What if children taught robots? This is the challenge of the European project ANIMATAS launched in January 2018 by Mohamed Chetouani, professor of social robotics at the Institute of Intelligent Systems and Robotics (ISIR). There are approximately 40 collaborators worldwide, including Raja Chatila, an expert in human-machine interaction ethics and Catherine Pelachaud, specialist in interaction with virtual agents. The project is looking to understand how robots with skills can be used in school to assist educational teams.
Funded for a four-year period by the EU's Horizon 2020 Framework Program, ANIMATAS is the third Marie Skłodowska-Curie project - Innovation Training Network run by Sorbonne University.
Why bring robots into schools?
Science fiction fans say that robots will someday replace teachers in their classrooms. The ANIMATAS project takes the opposite approach to this fantasy. In this case, the robot is not the teacher, but the pupil.
"We chose to change the paradigm, this time asking the children to teach the robots," says Mohamed Chetouani.
Why is the situation flipped? Because learning by teaching allows children to gather together their knowledge to transmit it to the machine. The children become more active in their learning and have direct feedback on how complete their knowledge is. Thanks to the robot's answers, they can evaluate their ability to explain a task or acquired skills.
The robot functions like a microscope in the classroom, measuring social interactions through sensors and cameras. This "behavioral imagery" brings a new source of information to the teacher, making it possible to adjust the reactions of the robot or virtual agent according to the context and needs of each student.
The robot or virtual agent can also adapt during an exercise. When it sees, for example, that the child is having difficulties, it can immediately propose a simpler exercise. From the analysis of the behavior transmitted by the robot or the virtual agent, the teacher can adapt to each child by providing, between sessions, personalized indications to the machine.
ANIMATAS, a multidisciplinary and international research project
In order to develop computer models that will equip robots and virtual agents with social skills within the school, researchers are working on new learning mechanisms by observing how children learn from robots and how robots learn with children. They are also looking at the appearance of the robot or virtual agent and the behavior that the machine should adopt by analyzing the perception of users.
"With approximately 40 employees, our goal is to see how to use robots or virtual agents intelligently in educational tasks," says Mohamed Chetouani.
Researchers create achievable tasks in interaction with robots before transcribing them in the form of algorithms.
"Everyone will enrich the task, some work on the proactivity 1 of the robot, others on how to keep in contact with the child during the interaction, others develop group tasks" explains the coordinator of the project.
Researchers propose a variety of exercises that are implemented by robots: to write, to make certain gestures, to know how to present oneself or make a presentation, to learn to solve problems, even to study basic physics.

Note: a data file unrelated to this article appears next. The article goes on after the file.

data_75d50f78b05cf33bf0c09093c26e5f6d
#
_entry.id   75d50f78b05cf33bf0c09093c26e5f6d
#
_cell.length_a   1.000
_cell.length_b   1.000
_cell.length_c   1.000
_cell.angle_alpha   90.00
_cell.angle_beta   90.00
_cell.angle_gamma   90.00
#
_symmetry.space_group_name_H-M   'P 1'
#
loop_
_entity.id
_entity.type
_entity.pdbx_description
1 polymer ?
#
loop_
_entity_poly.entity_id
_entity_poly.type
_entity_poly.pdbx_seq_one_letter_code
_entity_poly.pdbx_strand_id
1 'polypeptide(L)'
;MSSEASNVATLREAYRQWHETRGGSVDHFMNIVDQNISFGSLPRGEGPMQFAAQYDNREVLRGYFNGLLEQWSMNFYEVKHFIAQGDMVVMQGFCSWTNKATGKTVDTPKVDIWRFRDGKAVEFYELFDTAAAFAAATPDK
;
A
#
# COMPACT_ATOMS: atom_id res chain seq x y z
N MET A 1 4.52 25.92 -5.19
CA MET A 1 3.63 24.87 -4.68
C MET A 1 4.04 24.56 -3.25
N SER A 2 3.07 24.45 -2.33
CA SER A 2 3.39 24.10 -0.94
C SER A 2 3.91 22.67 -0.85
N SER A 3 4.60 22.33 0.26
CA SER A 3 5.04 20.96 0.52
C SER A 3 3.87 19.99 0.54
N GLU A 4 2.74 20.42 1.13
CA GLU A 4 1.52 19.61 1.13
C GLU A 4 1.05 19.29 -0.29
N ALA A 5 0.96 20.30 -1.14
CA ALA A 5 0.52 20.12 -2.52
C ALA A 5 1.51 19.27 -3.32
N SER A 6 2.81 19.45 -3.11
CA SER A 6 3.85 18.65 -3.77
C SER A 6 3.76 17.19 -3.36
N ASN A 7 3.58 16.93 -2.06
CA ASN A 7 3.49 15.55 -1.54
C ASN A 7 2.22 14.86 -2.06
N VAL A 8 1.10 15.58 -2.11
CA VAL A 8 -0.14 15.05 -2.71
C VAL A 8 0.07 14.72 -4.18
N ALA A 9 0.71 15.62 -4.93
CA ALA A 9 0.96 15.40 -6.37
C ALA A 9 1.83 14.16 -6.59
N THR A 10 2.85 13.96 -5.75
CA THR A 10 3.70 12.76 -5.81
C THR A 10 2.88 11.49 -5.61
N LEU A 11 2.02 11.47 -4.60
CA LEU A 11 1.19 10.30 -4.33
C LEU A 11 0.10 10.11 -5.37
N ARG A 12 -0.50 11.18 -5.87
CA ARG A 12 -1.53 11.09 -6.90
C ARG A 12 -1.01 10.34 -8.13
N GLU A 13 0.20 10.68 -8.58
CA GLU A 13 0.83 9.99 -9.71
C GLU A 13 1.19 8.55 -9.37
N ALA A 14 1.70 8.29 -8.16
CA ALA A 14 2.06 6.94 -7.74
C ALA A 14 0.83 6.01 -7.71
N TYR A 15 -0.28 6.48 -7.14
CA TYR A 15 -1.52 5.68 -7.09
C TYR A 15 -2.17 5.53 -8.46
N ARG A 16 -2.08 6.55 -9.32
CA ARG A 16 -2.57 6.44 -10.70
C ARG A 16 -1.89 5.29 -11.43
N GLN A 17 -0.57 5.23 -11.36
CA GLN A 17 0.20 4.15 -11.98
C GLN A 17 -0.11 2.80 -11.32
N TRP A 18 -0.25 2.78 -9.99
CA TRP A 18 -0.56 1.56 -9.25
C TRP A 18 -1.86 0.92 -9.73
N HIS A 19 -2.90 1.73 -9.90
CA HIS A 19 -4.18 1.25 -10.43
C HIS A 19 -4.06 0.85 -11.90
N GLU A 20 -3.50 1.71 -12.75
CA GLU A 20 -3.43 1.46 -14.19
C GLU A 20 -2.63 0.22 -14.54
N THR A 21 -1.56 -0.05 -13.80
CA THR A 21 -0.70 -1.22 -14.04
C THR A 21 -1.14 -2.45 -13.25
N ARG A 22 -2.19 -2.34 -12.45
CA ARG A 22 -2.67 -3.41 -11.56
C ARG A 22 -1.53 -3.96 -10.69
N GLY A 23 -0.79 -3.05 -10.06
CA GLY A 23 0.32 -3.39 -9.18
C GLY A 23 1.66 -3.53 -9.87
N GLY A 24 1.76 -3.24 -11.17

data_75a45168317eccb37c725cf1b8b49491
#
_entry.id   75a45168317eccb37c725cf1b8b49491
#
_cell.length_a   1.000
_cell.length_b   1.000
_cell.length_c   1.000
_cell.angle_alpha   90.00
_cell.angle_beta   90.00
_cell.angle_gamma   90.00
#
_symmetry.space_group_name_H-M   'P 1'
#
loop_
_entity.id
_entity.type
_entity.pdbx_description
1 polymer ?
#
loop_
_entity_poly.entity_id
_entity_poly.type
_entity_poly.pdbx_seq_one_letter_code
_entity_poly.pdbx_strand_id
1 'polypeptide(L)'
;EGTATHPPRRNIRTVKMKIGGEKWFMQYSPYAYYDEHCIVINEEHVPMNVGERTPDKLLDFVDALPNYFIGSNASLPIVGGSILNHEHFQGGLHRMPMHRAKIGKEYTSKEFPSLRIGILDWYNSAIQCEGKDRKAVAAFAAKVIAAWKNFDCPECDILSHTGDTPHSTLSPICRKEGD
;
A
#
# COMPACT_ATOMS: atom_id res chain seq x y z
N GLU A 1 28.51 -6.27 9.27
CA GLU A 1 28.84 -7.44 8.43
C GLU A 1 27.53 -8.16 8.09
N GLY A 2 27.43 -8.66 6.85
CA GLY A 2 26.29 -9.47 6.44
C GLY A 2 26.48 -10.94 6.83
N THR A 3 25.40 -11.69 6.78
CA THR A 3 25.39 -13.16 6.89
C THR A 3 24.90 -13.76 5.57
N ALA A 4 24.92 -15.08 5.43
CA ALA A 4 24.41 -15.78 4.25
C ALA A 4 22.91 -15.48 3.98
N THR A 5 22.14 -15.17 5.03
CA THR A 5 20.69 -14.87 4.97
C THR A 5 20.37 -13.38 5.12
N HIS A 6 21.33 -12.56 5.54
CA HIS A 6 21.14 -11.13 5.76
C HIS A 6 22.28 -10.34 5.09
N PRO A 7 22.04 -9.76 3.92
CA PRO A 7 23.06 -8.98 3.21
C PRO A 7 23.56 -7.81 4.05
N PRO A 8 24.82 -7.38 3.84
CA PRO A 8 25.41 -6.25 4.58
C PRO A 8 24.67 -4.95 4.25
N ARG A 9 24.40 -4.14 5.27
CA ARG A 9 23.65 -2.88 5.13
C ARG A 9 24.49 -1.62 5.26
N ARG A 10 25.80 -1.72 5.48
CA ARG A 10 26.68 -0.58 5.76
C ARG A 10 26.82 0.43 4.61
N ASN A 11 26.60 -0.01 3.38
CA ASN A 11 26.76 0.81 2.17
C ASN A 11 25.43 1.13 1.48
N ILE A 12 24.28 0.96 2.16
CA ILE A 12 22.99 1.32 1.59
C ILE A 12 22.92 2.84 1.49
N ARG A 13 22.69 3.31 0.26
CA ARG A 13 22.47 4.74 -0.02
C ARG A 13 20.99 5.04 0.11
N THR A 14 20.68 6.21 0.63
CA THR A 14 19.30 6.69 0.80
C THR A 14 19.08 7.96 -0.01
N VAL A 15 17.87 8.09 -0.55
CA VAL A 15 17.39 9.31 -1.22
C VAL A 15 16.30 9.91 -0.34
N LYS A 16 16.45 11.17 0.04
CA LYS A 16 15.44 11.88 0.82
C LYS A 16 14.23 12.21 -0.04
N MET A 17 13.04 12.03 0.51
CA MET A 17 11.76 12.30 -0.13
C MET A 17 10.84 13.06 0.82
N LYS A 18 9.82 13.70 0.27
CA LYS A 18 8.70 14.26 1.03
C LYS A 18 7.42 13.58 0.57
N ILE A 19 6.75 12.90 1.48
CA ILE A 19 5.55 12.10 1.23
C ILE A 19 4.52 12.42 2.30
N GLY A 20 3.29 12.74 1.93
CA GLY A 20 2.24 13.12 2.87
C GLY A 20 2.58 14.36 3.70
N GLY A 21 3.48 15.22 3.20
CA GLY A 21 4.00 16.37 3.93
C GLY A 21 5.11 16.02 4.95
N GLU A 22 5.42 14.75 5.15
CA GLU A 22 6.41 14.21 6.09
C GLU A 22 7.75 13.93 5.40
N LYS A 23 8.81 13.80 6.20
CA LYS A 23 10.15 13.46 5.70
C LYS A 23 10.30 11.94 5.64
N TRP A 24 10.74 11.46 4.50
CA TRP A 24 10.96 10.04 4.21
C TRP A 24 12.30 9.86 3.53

"We are closely following the latest work in the neuroscience of education that advocates, for example, alternating the mode where the children acquires knowledge with a mode where they test and restore this knowledge," said Mohamed Chetouani.
Currently in the design phase, researchers will begin the experimentation phase of these educational tasks next spring in Swedish, Swiss, Portuguese and French primary schools. They can then further develop the tasks or create new ones, according to the needs and the teachers' feedback.
The project also has an ethical aspect. In addition to scientific guidance and training, the project is based on ethical advice that ensures compliance with European regulations in terms of methodological and experimental precautions.
"The role of robots in school raises important ethical questions that are addressed very early and in a multidisciplinary way by all researchers in the design of the project," says Mohamed Chetouani.
In this perspective, the ANIMATAS project finances a thesis codirected by Raja Chatila on the ethical issues of robotics in the sphere of education.
A Marie Skłodowska-Curie program to train tomorrow's researchers
Through the competitive and prestigious Marie Skłodowska-Curie Program - Innovation Training Network (with only a 7% success rate), ANIMATAS also trains a new generation of young researchers in the emerging field of social robotics for education.
At the heart of the project, 15 PhD students from different disciplines and countries work hand in hand on this project. They pool their skills in engineering, social robotics, virtual agent development, psychology or education science to understand how to use robots or virtual agents intelligently in education.
Within an international network of universities, research institutes and high-level industrial research partners, in 8 different countries, the PhD students benefit from a unique doctoral training program covering scientific, technical and communication aspects.
Each PhD student has the opportunity to spend several months at different partner sites in France or abroad to acquire the complementary knowledge, training or data sets needed to advance on their theme.
By going abroad, supervising trainees, going into companies, participating in the organization of events or training actions, "they acquire excellent skills in research and training, but also develop the complementary skills needed for their future careers in the public or private sector," adds Mohamed Chetouani.
 Proactivity is the fact that the robot does not just perform the task, but asks the student how to do it.